Skip to content, or skip to search.

Now, That Was a Vacation

Moorea InterContinental in French Polynesia  

Who: Courtney Dunlop, 31, web editor, and Kevin Grasmann, 31, sound-and-film editor
What: Two weeks in September 2010 on $10,000 to $15,000
How: “In Moorea, we stayed in a little hut at the InterContinental (from $340; There were two pools and a private beach, and the area around the hotel was great for snorkeling. In Bora Bora, we stayed at Sofitel (from $323; in one of those iconic overwater bungalows; it’s pretty cool jumping from your deck directly into the turquoise water.”
Highlights: “Swimming with giant whales [an outing arranged through the InterContinental] was a once-in-a-lifetime experience. We also swam near a reef where crazy manta rays jump all over you and sharks circle around the edge. The Bora Bora hike [arranged through Sofitel] was something we didn’t expect to do but were so glad we did. Our guide showed us edible jungle plants and told us about the history of Bora Bora.”
Take their advice: “There are no umbrellas at the InterContinental; if you’re fair, bring a long-sleeved SPF swim shirt and a hat.”

Who: Avital Greener, 32, photojournalist, and Gregory Smith, 39, reporter
What: Two weeks in August 2010 on $5,000
How: “We stayed with family in Tel Aviv and then spent two nights in Ein Bokek, a resort town on the Dead Sea. We flew into Heraklion, Crete, stayed at the Lato Hotel (from $110;, and drove to the ruins of the Minoan city Knossos, following winding roads through minuscule villages and olive groves. We went to Matala to explore caves and hiked Samaria Gorge before heading to Athens for a few days.”
Highlights: “Our day trip to Gramvousa, a small island off Crete. The ferry ( was uncrowded with plenty of beer, and the island had beaches, hiking, ruins, and spectacular views. The whole trip cost about 40 euros. The best meal was in Matala at the Mystical View fish taverna; it didn’t look like much, but we stayed for hours drinking tsikoudia, described by locals as ‘Cretan moonshine.’ ”
Take their advice: “Go to Jaffa, the old port of Tel Aviv. It’s a maze of cobblestone paths lined with galleries and historical ruins.”

Who: Sara, 31, management supervisor, and Lawrence Weiner, 40, attorney
What: Two weeks in March 2011 on $15,000 to $20,000
How: “In Buenos Aires, we stayed at the boutique hotel Mine (from $160; in Palermo Soho, a very cool area with great stores and cafés. Then we flew to Uruguay for four nights at the Playa Vik (from $1,050; in José Ignacio, which just opened in December—it was five-star all the way. We also stayed at the Cavas Wine Lodge (from $325; in Mendoza; it had a roof deck with views of the Andes.”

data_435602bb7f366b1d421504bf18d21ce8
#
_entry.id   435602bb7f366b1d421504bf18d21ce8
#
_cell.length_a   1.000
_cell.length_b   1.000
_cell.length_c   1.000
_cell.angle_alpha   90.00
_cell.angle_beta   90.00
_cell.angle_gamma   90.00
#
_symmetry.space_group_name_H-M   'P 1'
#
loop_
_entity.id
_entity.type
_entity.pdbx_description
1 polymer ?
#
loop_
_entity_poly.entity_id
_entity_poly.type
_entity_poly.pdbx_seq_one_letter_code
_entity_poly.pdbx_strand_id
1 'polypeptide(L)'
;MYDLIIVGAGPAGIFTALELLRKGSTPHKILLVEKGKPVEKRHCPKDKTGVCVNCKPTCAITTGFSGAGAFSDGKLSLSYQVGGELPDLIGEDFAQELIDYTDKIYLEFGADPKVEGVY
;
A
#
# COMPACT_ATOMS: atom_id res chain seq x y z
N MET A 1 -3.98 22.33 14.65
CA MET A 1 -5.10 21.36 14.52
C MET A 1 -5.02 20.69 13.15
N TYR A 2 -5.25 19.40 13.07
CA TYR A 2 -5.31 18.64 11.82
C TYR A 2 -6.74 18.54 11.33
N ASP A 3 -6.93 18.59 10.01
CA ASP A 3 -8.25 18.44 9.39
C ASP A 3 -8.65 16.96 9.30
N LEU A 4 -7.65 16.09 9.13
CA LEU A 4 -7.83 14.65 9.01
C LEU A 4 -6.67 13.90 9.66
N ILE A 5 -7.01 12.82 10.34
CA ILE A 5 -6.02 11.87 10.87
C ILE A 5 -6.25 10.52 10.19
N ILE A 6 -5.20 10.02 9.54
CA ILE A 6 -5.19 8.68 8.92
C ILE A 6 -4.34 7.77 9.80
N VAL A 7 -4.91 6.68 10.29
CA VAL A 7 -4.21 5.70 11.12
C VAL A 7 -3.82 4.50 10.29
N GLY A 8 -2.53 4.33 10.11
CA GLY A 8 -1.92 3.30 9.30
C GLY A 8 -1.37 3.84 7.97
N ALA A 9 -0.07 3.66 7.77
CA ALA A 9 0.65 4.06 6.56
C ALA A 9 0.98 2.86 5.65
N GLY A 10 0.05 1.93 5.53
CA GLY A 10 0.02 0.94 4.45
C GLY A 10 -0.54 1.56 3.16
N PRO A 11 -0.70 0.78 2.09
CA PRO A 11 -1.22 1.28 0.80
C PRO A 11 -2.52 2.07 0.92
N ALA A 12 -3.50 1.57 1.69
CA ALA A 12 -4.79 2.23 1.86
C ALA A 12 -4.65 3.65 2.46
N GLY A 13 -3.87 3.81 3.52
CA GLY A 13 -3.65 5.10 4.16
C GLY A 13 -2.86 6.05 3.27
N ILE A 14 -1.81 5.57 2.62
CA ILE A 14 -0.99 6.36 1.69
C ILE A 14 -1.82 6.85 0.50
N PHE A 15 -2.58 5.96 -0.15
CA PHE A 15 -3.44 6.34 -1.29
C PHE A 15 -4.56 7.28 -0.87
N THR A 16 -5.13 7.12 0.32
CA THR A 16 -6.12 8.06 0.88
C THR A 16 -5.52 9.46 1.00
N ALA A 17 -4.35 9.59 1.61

Highlights: “We took a private tango lesson at Mansion Dandi Royal (; by the end of the class, we could complete the first sequence of moves. It enhanced the experience of seeing a tango show at the Faena Hotel ( Our favorite restaurant in Buenos Aires was Osaka (, a Peruvian-Japanese-fusion spot; we’ve never had better ceviche or sushi.”
Take their advice: “Hire a private driver to take you around Mendoza. Ours, Mauricio Molina, made all the winery reservations and planned out our days, which included five-course lunches with wine pairings.

Junks in Halong Bay, Vietnam  

Who: Kaajia, 30, PR manager, and Chris Cassin, 31, consultant
What: Three weeks in January 2011 on $10,000 to $15,000
How: “We picked nicer hotels in the places we were staying longer, such as the Rachamankha (from $250; in Chiang Mai, Thailand, and the Nakamanda (from $225; in Krabi, Thailand. In Vietnam, we stayed on the junks: old-fashioned, thirties Indochine-style boats with orange sails ( Ours had sixteen people aboard plus crew; the cabins were comfortable and the dining was top-notch.”
Highlights: “Halong Bay was breathtaking, like stepping into the pages of National Geographic. Exploring the caves via a little bamboo boat reminded us of an Indiana Jones movie; we felt so far away from home, but in the best way possible. We also loved riding elephants in Chiang Mai and visiting the ruins of Angkor Wat.”
Take their advice: “Avoid the advertised speedboats from Krabi to Ko Phi Phi; they’re a tourist trap. Hire a longboat instead. We spent an afternoon on an island with a beach the size of a studio apartment, and it was just the two of us.”


Spot an error in a listing or want to suggest an update? Contact us.

New York Weddings issue app ad
Order the Weddings Issue Today

Cover of New York Magazine's Spring 2017 Wedding issue

Order This Issue